Indian Decade

India Boosts Coastal Defence

With an eye on preventing a repeat of the 2008 Mumbai attacks, India moves to boost its coastal defences.

The sleeping Indian elephant was rudely roused from its slumber on November 26, 2008, when 10 Pakistani terrorists reached the Indian financial capital Mumbai from Karachi by sea – unnoticed and unchallenged. For four days, terrorists wreaked havoc in a city they have chosen to target time and again.

The incident prompted the Indian security establishment to pull up its socks and try to create a secure coastal network. Defence Minister A.K. Antony took on the onerous task of ensuring that the job is completed quickly, and India is now nearing the completion of phase I of its coastal security plan, with hopes that phase II can be launched as early as next month.

Today, Antony took stock of the measures at a high-level meeting attended by key officials of the Navy, Coast Guard and Defence Ministry. The main objectives of the meeting were to identify the hits and misses in the nation’s quest for a fool proof coastal security plan, plug any gaps and complete projects cleared by the government’s apex body the Cabinet Committee on Security (CCS) in 2009. Antony apparently wasn’t disappointed by the progress report, having been told that there has been an about 60 percent to 80 percent boost in naval ship deployments and a 100 percent increase in aircraft deployments for coastal security. A total of 165 coastal security operations, 54 exercises and 259 awareness campaigns for the fishing communities along the coast have so far been conducted from January 2009 through June this year, according to a press release.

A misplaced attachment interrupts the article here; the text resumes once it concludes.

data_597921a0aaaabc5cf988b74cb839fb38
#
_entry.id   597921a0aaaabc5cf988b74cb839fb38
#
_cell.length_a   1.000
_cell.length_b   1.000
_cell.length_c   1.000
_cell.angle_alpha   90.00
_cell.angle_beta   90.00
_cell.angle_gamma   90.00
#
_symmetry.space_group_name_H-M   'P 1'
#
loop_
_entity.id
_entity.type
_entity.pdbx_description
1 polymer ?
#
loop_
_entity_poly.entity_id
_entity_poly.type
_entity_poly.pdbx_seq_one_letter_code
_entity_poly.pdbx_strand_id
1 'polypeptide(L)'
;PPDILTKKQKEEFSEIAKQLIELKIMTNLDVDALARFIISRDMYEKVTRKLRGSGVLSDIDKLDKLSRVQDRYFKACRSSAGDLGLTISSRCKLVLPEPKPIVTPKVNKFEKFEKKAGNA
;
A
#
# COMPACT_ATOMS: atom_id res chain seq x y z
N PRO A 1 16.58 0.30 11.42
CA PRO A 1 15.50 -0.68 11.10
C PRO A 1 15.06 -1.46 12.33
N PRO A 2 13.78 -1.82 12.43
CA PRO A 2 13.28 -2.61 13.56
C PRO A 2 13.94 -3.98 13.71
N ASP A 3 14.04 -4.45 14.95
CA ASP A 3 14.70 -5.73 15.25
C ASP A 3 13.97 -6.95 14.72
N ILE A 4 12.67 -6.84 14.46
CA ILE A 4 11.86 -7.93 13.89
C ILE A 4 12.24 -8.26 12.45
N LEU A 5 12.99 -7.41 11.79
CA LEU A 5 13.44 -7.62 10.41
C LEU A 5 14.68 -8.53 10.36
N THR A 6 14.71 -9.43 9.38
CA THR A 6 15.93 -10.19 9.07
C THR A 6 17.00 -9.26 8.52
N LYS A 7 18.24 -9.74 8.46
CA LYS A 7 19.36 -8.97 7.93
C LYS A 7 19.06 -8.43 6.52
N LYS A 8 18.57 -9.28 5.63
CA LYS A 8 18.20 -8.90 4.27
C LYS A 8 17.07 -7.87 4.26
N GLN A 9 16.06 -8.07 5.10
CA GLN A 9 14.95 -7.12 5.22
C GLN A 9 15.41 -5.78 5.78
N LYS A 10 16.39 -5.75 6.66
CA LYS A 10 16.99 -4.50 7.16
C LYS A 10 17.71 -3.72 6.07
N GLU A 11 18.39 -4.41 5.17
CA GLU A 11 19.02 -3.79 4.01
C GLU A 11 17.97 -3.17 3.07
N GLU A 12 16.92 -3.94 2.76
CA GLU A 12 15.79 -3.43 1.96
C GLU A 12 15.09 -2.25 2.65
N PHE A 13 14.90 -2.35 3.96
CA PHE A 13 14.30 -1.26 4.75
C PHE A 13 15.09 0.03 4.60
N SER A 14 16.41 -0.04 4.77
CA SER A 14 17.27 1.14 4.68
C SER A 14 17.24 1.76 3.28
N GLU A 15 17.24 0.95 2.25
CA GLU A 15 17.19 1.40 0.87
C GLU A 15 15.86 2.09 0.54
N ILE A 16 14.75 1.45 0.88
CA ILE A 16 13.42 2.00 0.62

The CCS has taken numerous important decisions, but perhaps the most critical surveillance measure it has backed is over the establishment of the 3C-I (National Command Control Communication and Intelligence) network, part of the overall National Maritime Domain Awareness Project. Under this network, 51 nodes in the Navy and the Coast Guard are to be linked under a project likely to be completed by 2012. As part of the project, India’s security agencies are now busily working on creating a network of 46 radar stations along the country’s coast, which will include installation of 36 radars on the mainland, six radars in Lakshadweep and Minicoy and four radars on Andaman and Nicobar Islands. The government hopes to have work in full swing next month, and to have finished it within a year.

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For his part, Antony also asked the officials to speed up all pending acquisitions of platforms, the upscaling of manpower and the setting up of a mechanism for close-knit coordination on coastal security. He also directed the Navy and Coast Guard to prepare a blueprint for further strengthening coastal security by identifying any gaps in protection.